Fantasize your way through February's fury


So, how about this winter? On some level — a very small level, to be sure — I can appreciate the irony of the coldest winter coinciding with heightened concerns about global warming. Scientists say that just because there’s permafrost on our upper lips, there’s no evidence to debunk the theory that the earth is overheating.

I accept that. I agree that winter 2014 in New York is an anomaly, and we probably won’t have to live through so much cold and snow in coming years. Unless, of course, you flip the coin and it comes up heads 10 times in a row, which it can, but we won’t worry about statistically unlikely events.

Still, we have this beastly month to survive and probably a couple of rough weeks in March to get through before we can retire the snow shovel and the salt.

There are things we can’t change: We go to work, we drive our cars, we shuttle children to activities. Sixty degrees or five degrees, we must carry on.

What we can change is what we do in our lives to mitigate the hellish conditions swirling outdoors. Last year around this time, I suggested that we devote ourselves to cooking soup. I included recipes for In the Thick of it Pea Soup, Gimme a Minute Stracciatella Soup and World Peace Lentil Soup. Excellent choices, if I do say so myself. (If you forgot the recipes, give a holler.)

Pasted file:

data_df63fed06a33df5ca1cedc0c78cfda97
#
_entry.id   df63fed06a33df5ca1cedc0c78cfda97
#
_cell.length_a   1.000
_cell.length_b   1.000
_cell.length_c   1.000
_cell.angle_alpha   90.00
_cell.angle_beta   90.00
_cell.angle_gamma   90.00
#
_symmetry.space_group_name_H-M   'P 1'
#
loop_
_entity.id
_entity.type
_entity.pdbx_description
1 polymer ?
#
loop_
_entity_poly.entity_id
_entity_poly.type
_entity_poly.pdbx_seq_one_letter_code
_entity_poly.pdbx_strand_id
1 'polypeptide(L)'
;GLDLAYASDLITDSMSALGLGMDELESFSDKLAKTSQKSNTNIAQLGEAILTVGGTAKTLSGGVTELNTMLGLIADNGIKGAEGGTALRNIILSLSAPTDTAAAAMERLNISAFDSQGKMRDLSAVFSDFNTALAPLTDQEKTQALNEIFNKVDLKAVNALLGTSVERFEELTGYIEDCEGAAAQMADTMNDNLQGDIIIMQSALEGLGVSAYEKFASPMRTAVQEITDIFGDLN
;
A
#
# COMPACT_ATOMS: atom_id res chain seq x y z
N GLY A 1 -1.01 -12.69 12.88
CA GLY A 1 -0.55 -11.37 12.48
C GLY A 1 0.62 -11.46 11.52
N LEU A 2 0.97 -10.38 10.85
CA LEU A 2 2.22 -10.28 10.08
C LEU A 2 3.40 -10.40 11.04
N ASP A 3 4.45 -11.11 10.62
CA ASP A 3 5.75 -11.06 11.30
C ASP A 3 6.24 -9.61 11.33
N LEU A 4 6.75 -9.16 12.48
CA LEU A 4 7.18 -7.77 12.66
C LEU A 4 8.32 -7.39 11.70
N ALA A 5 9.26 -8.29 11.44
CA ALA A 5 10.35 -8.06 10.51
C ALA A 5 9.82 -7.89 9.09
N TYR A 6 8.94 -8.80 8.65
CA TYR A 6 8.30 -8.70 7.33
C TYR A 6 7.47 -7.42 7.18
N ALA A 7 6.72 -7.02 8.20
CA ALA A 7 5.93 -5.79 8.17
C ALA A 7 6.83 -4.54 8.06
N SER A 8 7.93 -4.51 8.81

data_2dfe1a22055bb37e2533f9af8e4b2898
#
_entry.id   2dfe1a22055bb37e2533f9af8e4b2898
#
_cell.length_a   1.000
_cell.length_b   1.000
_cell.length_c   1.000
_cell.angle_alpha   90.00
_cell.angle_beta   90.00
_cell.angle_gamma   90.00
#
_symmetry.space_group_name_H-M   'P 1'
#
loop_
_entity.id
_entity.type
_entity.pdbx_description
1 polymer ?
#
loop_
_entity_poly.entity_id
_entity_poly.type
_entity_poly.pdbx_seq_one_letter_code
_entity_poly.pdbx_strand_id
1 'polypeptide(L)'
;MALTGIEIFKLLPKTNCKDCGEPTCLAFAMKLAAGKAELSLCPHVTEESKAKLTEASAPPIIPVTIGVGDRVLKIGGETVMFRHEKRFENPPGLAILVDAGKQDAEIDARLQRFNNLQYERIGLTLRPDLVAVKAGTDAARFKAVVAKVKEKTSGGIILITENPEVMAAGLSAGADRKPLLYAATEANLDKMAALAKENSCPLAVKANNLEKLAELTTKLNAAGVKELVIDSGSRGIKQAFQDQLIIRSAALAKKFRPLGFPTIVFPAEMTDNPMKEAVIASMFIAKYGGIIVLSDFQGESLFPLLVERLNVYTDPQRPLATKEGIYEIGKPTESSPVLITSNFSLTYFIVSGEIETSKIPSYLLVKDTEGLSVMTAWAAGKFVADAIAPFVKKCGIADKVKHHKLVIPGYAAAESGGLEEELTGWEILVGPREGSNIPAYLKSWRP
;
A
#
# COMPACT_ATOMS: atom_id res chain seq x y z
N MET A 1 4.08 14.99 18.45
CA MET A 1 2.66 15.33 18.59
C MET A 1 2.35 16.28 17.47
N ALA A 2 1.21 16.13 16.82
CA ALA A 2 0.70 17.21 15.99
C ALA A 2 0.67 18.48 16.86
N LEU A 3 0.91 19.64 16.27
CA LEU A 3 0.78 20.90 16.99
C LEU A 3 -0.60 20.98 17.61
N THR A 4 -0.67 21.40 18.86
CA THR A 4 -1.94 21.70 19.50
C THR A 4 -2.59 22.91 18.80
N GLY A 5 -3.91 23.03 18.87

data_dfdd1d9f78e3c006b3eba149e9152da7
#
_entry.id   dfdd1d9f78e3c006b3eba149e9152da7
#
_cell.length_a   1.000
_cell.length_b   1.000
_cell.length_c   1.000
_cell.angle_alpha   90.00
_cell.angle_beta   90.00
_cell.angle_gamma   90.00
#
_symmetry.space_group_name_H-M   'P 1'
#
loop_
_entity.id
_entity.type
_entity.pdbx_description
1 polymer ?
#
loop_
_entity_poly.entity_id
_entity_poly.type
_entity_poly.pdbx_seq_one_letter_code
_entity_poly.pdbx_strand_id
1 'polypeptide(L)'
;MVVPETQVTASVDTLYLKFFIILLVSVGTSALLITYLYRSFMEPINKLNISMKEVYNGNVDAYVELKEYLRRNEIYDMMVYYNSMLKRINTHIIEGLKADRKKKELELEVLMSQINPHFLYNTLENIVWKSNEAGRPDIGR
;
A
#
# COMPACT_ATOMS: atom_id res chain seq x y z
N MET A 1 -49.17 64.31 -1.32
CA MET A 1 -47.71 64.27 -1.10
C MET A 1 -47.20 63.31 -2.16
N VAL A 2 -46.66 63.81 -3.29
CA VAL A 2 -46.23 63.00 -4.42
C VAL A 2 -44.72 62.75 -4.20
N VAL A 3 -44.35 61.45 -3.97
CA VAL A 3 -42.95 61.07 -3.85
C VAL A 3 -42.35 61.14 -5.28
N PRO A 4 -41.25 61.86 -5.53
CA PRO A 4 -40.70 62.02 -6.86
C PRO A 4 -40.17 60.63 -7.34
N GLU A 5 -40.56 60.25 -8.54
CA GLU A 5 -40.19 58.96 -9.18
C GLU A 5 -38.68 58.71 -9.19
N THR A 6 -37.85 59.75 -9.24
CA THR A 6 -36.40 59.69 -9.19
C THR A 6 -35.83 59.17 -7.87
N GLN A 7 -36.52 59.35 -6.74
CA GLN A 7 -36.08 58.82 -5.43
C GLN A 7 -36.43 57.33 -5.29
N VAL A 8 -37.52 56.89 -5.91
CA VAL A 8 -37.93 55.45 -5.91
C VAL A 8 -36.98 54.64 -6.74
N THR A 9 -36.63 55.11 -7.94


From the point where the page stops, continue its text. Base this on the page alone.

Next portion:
Now, deep in the heart of a fierce February, I concede, “Let them eat soup” sounds a bit insensitive. If we bulk up on all the carbs we need to stay toasty, we’ll roll out the front door come spring. It will need to be a wider door.

We need more. Outside, my beautiful bushes are bent and broken by the snow and ice; inside, I have rooms that just won’t warm up enough. My shower feels like a cell in the gulag.

We need to think warm, and the only way to do that is to transport ourselves to a different time and place, preferably the tropics. For those of us who can’t hop on a plane, there’s another way to escape — by reading books that warm the heart and soul, by immersing ourselves in stories that take us away from the hardships of winter 2014.

Trust me, between now and April 15, if you read these eight books, you will relax your frozen muscles, energize your brain and light a candle in the cold dark places of your heart.

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